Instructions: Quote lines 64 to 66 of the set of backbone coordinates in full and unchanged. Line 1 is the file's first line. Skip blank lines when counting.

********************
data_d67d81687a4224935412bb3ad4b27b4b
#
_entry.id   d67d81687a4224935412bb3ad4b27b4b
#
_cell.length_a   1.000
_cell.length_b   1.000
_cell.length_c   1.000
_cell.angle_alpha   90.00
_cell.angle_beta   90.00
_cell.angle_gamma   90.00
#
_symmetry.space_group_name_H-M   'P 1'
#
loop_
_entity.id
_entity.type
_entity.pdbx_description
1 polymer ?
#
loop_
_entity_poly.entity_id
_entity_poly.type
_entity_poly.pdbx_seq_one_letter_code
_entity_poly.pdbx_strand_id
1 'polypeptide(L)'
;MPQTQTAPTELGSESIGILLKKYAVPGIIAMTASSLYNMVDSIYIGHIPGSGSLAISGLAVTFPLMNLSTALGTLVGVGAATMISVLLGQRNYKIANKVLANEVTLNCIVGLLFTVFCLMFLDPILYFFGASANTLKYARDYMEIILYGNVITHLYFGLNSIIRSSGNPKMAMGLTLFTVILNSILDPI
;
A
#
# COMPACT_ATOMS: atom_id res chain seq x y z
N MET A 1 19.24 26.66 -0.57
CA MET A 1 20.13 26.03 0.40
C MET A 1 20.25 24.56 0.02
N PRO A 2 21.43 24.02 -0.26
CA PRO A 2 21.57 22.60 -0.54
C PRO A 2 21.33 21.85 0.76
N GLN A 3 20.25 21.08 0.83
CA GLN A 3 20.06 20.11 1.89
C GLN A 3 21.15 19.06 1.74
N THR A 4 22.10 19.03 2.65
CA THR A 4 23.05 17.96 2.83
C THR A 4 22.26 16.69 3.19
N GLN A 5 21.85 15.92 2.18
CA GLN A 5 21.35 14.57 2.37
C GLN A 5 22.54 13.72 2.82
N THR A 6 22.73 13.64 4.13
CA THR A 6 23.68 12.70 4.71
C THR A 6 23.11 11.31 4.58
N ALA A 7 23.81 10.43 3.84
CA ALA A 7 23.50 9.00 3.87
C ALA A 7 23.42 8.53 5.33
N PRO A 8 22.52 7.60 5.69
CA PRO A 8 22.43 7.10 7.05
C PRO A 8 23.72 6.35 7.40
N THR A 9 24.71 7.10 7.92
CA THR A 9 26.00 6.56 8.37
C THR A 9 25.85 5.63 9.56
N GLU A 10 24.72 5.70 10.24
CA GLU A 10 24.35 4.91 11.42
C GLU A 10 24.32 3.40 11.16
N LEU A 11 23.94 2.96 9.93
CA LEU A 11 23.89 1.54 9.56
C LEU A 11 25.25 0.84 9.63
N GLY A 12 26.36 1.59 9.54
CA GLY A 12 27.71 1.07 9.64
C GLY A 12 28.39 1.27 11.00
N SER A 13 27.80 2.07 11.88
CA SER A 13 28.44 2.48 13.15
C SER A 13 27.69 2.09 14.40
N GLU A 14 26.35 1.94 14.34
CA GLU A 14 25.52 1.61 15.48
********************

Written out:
N GLY A 12 26.36 1.59 9.54
CA GLY A 12 27.71 1.07 9.64
C GLY A 12 28.39 1.27 11.00